The Freescale Technology Forum is a little greener this year. Each forum in 2008 has a design challenge accompanying it — and the finalists’ prototypes, due May 16, will all be products that can benefit the environment.
Green design is an aspect of engineering possibly best fostered through competition. Driven by the importance of sustainability in future tools and technologies, competitions like the FTF challenge will in large part develop the sustainable systems we’ll rely on in the future. And each finalist announced seems, at least to me, promising — the list includes a flexible fuel engine control unit, a gas-saving automobile solution injection system, a clean water diverter and a sun light efficiency detector. It will be interesting to see how these technologies stack up against each other in a competition. Forum attendees will vote on the winning prototype, where I assume the major comparison point will be how beneficial each technology is to the environment. What sustainable engineering technologies do you think could have the most positive impact on the environment?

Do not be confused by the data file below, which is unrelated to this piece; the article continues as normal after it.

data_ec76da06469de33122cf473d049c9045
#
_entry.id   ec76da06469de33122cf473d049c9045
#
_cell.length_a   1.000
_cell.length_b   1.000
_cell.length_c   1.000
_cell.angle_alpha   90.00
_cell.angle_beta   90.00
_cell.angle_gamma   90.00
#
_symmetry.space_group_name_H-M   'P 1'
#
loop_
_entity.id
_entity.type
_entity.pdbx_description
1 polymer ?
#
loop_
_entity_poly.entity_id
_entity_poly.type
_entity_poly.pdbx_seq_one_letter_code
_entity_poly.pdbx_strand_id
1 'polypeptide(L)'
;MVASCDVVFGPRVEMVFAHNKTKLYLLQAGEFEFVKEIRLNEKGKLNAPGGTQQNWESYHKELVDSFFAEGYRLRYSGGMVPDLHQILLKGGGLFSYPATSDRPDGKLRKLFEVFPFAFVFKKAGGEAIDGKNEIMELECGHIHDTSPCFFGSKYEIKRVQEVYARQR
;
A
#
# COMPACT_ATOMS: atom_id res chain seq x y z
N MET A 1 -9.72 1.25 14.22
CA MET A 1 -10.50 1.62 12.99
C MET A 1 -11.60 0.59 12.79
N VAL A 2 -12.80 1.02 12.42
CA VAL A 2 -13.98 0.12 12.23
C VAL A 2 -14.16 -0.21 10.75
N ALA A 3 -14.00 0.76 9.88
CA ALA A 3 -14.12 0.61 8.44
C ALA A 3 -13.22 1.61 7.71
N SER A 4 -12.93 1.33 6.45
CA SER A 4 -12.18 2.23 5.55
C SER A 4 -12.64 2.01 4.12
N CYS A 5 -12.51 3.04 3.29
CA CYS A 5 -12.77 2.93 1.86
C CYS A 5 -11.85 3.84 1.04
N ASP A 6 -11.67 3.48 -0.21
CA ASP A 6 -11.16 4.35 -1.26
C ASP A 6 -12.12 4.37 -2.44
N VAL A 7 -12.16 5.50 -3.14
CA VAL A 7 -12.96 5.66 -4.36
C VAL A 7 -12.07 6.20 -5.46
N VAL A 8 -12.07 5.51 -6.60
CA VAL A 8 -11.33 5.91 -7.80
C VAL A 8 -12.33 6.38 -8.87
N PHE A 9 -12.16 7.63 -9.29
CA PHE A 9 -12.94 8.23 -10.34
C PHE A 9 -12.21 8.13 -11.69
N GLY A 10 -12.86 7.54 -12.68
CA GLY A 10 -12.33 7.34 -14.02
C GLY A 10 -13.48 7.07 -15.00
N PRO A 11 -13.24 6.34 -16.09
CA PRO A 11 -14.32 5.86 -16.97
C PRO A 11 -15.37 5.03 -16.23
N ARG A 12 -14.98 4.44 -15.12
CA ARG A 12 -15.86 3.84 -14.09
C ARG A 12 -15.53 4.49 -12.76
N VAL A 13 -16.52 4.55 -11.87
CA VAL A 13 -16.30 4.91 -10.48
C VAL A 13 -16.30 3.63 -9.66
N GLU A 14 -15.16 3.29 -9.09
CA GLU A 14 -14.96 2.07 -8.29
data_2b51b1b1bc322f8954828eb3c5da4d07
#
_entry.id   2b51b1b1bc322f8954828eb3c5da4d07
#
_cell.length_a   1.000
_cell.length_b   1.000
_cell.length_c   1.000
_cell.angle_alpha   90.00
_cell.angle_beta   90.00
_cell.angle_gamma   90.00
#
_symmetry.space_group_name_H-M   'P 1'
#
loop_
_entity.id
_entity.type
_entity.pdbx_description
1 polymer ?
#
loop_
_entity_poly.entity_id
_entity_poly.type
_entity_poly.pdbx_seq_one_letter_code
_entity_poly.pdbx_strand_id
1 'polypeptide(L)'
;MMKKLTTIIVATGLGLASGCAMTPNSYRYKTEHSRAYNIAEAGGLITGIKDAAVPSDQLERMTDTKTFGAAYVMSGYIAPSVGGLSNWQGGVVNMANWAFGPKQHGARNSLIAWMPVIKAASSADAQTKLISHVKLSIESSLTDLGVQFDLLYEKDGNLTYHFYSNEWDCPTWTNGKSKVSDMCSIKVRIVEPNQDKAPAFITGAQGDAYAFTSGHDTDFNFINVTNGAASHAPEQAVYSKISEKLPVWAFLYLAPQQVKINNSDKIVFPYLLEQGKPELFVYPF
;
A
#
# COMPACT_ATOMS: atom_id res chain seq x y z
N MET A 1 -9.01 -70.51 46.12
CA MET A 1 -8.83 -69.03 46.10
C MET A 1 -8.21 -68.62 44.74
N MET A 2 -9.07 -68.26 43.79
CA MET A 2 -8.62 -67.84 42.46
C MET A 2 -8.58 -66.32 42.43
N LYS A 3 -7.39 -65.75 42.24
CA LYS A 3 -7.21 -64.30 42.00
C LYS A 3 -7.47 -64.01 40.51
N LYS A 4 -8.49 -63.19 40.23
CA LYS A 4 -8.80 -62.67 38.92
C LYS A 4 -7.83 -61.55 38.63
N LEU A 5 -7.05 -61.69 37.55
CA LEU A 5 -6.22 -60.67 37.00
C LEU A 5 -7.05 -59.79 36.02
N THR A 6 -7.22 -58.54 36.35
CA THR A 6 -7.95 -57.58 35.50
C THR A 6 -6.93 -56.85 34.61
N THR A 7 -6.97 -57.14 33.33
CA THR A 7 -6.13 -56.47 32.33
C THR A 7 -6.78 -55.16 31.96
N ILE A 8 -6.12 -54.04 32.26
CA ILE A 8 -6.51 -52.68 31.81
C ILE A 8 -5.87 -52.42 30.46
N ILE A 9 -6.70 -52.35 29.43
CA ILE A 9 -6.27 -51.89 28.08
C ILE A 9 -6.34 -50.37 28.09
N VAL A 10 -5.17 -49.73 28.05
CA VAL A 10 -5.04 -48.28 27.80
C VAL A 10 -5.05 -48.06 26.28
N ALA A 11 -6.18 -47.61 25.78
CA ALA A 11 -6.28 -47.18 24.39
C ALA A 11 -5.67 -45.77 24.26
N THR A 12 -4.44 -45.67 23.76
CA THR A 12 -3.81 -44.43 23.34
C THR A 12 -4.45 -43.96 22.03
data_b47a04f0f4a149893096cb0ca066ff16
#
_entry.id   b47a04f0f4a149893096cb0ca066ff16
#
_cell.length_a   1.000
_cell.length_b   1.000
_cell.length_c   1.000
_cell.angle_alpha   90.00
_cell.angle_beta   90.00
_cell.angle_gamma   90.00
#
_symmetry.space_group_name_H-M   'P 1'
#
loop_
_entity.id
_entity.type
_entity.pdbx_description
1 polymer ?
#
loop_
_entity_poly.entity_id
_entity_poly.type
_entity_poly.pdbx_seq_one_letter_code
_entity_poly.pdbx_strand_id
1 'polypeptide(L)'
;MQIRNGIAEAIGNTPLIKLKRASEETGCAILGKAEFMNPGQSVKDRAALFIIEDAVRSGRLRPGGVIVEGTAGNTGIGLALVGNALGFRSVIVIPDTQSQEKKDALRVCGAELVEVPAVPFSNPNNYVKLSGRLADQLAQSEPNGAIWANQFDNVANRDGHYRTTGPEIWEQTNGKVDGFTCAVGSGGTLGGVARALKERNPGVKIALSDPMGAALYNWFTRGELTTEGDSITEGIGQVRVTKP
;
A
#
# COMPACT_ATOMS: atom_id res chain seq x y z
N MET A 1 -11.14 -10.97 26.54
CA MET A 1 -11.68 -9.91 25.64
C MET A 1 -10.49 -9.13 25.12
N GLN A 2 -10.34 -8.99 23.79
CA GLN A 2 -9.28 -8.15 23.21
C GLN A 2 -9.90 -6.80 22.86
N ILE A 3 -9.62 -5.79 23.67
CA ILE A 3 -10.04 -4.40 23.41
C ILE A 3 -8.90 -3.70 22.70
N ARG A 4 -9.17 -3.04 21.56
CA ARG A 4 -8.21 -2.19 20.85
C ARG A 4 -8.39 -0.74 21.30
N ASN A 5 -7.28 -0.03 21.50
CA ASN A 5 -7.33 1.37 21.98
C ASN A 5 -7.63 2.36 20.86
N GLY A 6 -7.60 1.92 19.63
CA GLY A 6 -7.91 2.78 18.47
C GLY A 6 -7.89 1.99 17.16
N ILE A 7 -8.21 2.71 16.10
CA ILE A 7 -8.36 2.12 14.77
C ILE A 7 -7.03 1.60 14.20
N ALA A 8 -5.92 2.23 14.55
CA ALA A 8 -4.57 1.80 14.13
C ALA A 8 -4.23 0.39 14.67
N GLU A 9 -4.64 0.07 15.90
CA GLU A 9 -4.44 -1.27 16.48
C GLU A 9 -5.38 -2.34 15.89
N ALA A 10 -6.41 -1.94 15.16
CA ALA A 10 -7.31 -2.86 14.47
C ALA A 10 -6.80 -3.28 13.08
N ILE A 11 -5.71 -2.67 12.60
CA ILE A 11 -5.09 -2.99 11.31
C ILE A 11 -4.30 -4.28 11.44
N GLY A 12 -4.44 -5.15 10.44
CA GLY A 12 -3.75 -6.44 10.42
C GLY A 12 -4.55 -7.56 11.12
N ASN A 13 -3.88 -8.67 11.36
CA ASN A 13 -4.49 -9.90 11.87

The company says it anticipates high-definition video for home security and other uses will be the next mature technology integrated into the IoT domain, hence the introduction of its MatrixCam devkit.
Siemens and Georgia Institute of Technology are partnering to address limitations in the current additive manufacturing design-to-production chain in an applied research project as part of the federally backed America Makes program.
Independent science safety company Underwriters Laboratories is providing new guidance for manufacturers about how to follow the latest IEC standards for implementing safety features in programmable logic controllers.
Automakers are adding greater digital capabilities to their design and engineering activities to promote collaboration among staff and suppliers, input consumer feedback, shorten product development cycles, and meet evolving end-use needs.
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